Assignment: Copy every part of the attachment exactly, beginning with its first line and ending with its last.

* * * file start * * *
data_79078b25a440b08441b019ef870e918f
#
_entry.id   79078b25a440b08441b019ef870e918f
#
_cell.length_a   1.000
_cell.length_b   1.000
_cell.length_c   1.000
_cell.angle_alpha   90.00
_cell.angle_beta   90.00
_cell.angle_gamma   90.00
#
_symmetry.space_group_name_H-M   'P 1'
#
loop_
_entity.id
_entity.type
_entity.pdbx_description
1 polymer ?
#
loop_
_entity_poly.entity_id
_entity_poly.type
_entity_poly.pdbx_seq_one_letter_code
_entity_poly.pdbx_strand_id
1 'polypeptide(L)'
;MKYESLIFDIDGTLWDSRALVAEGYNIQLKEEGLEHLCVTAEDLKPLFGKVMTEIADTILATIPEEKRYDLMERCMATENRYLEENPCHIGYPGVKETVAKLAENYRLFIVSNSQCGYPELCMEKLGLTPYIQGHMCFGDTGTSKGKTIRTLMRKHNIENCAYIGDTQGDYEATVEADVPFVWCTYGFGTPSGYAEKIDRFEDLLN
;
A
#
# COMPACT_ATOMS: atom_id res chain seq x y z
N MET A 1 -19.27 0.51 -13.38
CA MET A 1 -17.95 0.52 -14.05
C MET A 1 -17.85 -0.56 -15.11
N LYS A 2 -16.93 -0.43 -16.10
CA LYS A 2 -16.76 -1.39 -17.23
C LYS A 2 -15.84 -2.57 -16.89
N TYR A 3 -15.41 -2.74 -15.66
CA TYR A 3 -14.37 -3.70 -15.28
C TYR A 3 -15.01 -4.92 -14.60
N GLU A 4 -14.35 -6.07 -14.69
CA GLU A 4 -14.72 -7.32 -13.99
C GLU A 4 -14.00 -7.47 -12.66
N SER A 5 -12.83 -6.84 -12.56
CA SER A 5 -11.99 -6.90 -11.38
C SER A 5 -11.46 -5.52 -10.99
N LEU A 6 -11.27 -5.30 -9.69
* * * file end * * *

data_79078b25a440b08441b019ef870e918f
#
_entry.id   79078b25a440b08441b019ef870e918f
#
_cell.length_a   1.000
_cell.length_b   1.000
_cell.length_c   1.000
_cell.angle_alpha   90.00
_cell.angle_beta   90.00
_cell.angle_gamma   90.00
#
_symmetry.space_group_name_H-M   'P 1'
#
loop_
_entity.id
_entity.type
_entity.pdbx_description
1 polymer ?
#
loop_
_entity_poly.entity_id
_entity_poly.type
_entity_poly.pdbx_seq_one_letter_code
_entity_poly.pdbx_strand_id
1 'polypeptide(L)'
;MKYESLIFDIDGTLWDSRALVAEGYNIQLKEEGLEHLCVTAEDLKPLFGKVMTEIADTILATIPEEKRYDLMERCMATENRYLEENPCHIGYPGVKETVAKLAENYRLFIVSNSQCGYPELCMEKLGLTPYIQGHMCFGDTGTSKGKTIRTLMRKHNIENCAYIGDTQGDYEATVEADVPFVWCTYGFGTPSGYAEKIDRFEDLLN
;
A
#
# COMPACT_ATOMS: atom_id res chain seq x y z
N MET A 1 -19.27 0.51 -13.38
CA MET A 1 -17.95 0.52 -14.05
C MET A 1 -17.85 -0.56 -15.11
N LYS A 2 -16.93 -0.43 -16.10
CA LYS A 2 -16.76 -1.39 -17.23
C LYS A 2 -15.84 -2.57 -16.89
N TYR A 3 -15.41 -2.74 -15.66
CA TYR A 3 -14.37 -3.70 -15.28
C TYR A 3 -15.01 -4.92 -14.60
N GLU A 4 -14.35 -6.07 -14.69
CA GLU A 4 -14.72 -7.32 -13.99
C GLU A 4 -14.00 -7.47 -12.66
N SER A 5 -12.83 -6.84 -12.56
CA SER A 5 -11.99 -6.90 -11.38
C SER A 5 -11.46 -5.52 -10.99
N LEU A 6 -11.27 -5.30 -9.69